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Revisiting the Great Shopping Hour!

Posted on the 08 February 2013 by Fadi Bejjani @DrFadiBejjani

No this is not one of those cacameni  iPhone spell check snafus. I did that one all by myself. What I really meant was "Revisiting the Great Schopenhauer" (German Philosopher 1788 - 1860).
One of his utterances caught my attention immediately: Obit anus, Abit onus, which is such an eloquent rendition of: "the old lady dies, the burden is lifted". He wrote this in his account book after a seamstress, whose arm he injured so the court ordered him to make regular payments to for over 20 years, finally died. I could not help but think I could use this catchy latin sentence one day à propos my ex-wife, especially if the onusis on me to do her Obituary. I just have to make sure to steer away from the word anus.
Another Arthur Schopenhauer quote that applies so well to modern society: "We forfeit three-fourths of ourselves in order to be like other people". Everybody wants to fit in from teenagers on. If you are not lucky enough to be the trend-setter, your only option left is to follow and that can be all consuming. You must befriend so and so on Facebook ( remember what Robert E. Lee said: "Never do a wrong thing to make a friend or keep one"); or follow this or that personality on Twitter. Good old Lee A. Iacocca said this famous phrase that could be a modern slogan for Twitter: "You lead, follow, or get out of the way." The last phrase may also sadly be a rallying cry for bullies,i.e. on school grounds, whose way everybody is trying to get out of, or the so-called popular kids, who everybody is trying to "be like". One can easily loose one's identity, as Schopenhauer suggested, trying to emulate, please or assuage everybody else. This constitutes a self-identity-theft which I am pretty sure is not indictable by the FBI, but is nonetheless quite devastating not just to oneself. Indeed this form of "identity crisis" may be the single worst affliction that could lead these madmen to go through the inhuman massacres we have tragically witnessed in recent times.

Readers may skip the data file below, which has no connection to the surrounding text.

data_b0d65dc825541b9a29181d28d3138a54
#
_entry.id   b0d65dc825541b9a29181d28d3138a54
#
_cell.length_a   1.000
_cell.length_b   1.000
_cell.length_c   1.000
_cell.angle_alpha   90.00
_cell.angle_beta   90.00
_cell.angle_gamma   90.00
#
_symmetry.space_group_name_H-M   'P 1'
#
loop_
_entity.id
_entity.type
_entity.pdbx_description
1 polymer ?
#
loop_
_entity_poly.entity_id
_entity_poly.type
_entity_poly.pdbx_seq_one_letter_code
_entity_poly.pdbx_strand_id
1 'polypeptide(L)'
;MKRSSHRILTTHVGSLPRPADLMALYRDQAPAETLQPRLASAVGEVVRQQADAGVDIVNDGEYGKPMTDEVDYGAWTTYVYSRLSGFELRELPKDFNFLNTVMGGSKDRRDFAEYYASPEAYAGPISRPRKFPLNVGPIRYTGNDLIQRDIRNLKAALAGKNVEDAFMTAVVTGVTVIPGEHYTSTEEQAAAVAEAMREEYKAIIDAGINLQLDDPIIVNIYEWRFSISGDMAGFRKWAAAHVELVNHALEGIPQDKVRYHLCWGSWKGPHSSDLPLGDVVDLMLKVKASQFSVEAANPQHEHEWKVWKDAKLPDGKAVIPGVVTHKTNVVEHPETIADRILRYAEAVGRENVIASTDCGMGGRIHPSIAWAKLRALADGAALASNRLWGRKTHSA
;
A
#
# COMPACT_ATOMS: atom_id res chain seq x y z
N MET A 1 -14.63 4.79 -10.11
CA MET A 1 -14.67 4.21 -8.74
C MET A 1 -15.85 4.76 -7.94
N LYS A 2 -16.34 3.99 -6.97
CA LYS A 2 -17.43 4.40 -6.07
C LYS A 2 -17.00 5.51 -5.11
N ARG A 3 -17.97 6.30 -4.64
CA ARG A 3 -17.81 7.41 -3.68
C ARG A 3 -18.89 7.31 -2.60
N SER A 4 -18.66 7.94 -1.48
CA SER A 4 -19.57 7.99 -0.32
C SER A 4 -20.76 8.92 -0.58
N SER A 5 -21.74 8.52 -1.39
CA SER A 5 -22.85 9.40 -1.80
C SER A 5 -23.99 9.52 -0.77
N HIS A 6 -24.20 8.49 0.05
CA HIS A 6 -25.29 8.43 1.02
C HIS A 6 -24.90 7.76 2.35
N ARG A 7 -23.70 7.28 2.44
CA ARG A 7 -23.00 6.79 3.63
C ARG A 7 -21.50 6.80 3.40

Remembering these insane criminal minds, another of Arthur's famous quotes comes to mind: "Man can do what he wills but he cannot will what he wills" It sounds to me like a propher for an insanity plea. Essentially, Schopenhauer claimed that as phenomenal objects appearing to a viewer, humans have absolutely no free will. They are completely determined by the way that their bodies react to stimuli and causes, and their characters react to motives. We can summarize this willy-nilly as follows: Willie's Will told him to do it but he did not Will his Will, nor did he write it in his Will!

A word to the wise: Befriend Robert E. Lee on Facebook, Follow Lee A. Iacocca on Twitter and Watch Free Willy not Arthur!

A consensus thought for the finale (again the ex comes to mind): 
When there is no Will, there is no Way!

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